April 26, 2012, Fairfax, VA—Americans for Limited Government President Bill Wilson issued the following statement on the withdrawal of an amendment offered by Rep. Sheila Jackson Lee to the “Cyber Intelligence Sharing and Protection Act”(CISPA) that would have authorized the Secretary of Homeland Security “to acquire, intercept, retain, use, and disclose communications and other system traffic that are transiting to or from or stored on Federal systems:”
“It is a good day for liberty when an Orwellian amendment so horrific that it would have authorized the Secretary of Homeland Security, a political appointee, to monitor the nation’s entire digital infrastructure and in the process, spy on Americans, was withdrawn from consideration. This police state on steroids amendment by Rep. Sheila Jackson Lee was a thuggish thrust at authoritarian control on all Americans.
It is likely the amendment was about to go down to a spectacular bipartisan defeat. And deservedly so.
“However, major problems remain with the legislation. Much of the debate surrounding CISPA has focused on provisions creating a right of service providers to decide whether or not they wish to share user data with the government. In the process, everyone has been pretending or assuming that the government is not already collecting and storing this data through various intelligence agencies, including the National Security Agency.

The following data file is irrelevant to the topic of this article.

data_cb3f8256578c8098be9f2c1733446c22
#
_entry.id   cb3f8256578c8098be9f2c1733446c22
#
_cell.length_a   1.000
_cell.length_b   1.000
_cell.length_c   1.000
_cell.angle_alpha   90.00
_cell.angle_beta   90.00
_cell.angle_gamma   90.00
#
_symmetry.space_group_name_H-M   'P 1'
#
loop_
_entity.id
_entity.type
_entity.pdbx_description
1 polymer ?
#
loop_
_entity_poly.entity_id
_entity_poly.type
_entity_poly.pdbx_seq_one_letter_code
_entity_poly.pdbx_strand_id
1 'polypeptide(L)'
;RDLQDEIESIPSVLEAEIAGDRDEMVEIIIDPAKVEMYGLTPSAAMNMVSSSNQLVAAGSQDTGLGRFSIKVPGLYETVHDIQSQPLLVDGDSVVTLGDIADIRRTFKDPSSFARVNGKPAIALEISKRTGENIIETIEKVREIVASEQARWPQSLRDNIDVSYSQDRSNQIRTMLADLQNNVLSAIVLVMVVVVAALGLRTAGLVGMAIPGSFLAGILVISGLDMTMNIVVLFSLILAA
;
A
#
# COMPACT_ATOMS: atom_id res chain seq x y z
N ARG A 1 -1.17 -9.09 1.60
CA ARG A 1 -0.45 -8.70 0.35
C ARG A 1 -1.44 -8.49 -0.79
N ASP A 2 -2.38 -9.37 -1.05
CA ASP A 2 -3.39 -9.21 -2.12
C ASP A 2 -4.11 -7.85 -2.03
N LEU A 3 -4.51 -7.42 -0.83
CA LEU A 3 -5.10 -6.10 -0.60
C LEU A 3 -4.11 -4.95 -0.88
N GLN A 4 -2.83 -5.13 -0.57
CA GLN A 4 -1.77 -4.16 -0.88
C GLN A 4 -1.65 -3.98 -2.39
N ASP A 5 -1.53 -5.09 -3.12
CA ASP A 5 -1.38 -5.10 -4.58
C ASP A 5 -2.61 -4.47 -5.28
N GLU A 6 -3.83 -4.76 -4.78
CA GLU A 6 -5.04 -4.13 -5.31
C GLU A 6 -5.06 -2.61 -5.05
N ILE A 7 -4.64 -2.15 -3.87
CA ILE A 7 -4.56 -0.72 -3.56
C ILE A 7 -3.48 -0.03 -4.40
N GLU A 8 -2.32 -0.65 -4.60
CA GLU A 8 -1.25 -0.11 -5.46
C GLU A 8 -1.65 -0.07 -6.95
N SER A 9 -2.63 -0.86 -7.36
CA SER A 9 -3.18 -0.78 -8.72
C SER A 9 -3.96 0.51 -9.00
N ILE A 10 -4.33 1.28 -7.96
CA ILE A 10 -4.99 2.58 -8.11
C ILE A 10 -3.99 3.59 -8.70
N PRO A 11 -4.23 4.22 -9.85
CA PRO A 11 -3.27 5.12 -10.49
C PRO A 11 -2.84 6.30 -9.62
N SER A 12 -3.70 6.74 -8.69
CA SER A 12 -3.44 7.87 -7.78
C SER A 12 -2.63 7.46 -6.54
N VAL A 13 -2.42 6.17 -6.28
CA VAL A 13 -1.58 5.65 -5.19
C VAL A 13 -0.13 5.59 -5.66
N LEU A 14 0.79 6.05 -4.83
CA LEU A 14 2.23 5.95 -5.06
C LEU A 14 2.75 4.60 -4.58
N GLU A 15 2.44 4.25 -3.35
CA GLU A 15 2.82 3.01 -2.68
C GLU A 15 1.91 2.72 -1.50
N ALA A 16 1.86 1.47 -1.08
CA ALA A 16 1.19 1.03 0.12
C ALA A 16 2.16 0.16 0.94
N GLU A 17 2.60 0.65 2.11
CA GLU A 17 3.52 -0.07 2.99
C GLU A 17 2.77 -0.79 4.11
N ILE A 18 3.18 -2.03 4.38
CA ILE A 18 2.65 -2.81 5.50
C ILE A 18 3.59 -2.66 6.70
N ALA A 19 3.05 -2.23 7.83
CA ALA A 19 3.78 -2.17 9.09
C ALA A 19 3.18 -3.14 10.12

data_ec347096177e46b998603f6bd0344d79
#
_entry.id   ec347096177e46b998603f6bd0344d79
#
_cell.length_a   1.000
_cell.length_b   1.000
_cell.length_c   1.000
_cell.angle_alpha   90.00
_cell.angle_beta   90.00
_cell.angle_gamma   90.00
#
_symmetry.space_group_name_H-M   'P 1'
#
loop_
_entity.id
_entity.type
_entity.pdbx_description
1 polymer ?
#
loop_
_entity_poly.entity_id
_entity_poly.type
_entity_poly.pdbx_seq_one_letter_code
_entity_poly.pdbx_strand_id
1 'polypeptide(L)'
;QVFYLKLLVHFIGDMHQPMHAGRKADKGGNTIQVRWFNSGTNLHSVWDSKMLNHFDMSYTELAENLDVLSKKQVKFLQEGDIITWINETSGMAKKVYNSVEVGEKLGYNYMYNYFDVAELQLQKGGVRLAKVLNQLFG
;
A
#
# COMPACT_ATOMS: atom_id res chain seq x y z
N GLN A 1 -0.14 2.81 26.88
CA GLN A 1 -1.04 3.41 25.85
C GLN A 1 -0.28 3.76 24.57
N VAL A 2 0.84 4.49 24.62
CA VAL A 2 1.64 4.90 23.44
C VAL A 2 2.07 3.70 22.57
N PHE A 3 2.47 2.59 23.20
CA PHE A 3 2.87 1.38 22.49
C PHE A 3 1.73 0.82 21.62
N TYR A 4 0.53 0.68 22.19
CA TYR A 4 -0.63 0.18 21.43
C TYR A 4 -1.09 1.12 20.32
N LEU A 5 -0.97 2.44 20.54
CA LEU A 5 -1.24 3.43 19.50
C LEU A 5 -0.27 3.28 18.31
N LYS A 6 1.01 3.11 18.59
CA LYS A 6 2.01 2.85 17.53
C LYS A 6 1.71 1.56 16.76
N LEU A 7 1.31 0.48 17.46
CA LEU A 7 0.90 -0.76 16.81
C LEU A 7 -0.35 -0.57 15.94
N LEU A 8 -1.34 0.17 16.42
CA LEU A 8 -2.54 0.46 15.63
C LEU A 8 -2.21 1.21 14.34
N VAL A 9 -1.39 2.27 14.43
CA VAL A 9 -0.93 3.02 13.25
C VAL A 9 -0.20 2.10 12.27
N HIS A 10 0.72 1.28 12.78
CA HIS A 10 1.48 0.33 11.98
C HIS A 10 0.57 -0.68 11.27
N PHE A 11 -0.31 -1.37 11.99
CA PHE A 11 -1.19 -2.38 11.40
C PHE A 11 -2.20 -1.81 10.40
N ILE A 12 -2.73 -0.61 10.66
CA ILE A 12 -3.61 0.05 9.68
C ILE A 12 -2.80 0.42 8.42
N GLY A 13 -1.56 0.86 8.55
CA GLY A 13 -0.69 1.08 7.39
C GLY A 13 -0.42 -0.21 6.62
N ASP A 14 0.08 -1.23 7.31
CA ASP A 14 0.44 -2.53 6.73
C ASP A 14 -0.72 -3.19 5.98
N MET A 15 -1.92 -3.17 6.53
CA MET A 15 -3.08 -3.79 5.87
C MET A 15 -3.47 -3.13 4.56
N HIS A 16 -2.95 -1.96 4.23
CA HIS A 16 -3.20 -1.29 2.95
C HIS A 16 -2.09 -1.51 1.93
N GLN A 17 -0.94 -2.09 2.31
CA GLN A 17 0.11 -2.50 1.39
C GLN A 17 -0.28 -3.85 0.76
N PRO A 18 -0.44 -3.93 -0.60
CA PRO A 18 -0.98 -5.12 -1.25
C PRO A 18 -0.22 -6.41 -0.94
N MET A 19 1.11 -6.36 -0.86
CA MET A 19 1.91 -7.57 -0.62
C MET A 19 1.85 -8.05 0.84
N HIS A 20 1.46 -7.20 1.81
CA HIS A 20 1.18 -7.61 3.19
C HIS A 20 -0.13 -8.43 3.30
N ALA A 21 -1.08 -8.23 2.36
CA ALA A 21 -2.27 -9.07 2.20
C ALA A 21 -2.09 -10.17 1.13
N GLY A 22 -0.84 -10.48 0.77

“Recent disclosures by former NSA official William Binney on Democracy Now challenge that assumption in an alarming fashion. By Binney’s account, not only has the government been gathering intelligence domestically on U.S. citizens for some years now by monitoring the entire network, but that it has already developed a vast database of most every electronic communication in the world. CISPA does not address these concerns at all.
“If Congress wishes to truly address intelligence ‘sharing’ with the government by communications companies, it must first outlaw these existing NSA and other surveillance programs and order the destruction of the data already in the government’s possession. Then it might have more teeth, and the American people could have certainty their sensitive private data is actually secure.
“But pretending that this pointless debate now taking place in Congress will have any effect on whether data on everybody will continue to be collected by the government is not the solution. It only creates a false veneer of privacy.”
“Cyber intelligence sharing vote raises broader constitutional questions,” ALG President Bill Wilson, April 25, 2012 at http://netrightdaily.com/2012/04/cyber-intelligence-sharing-vote-raises-broader-constitutional-questions-2/
Interview Availability: Please contact Rebekah Rast at (703) 383-0880 or at email@example.com to arrange an interview with ALG President Bill Wilson.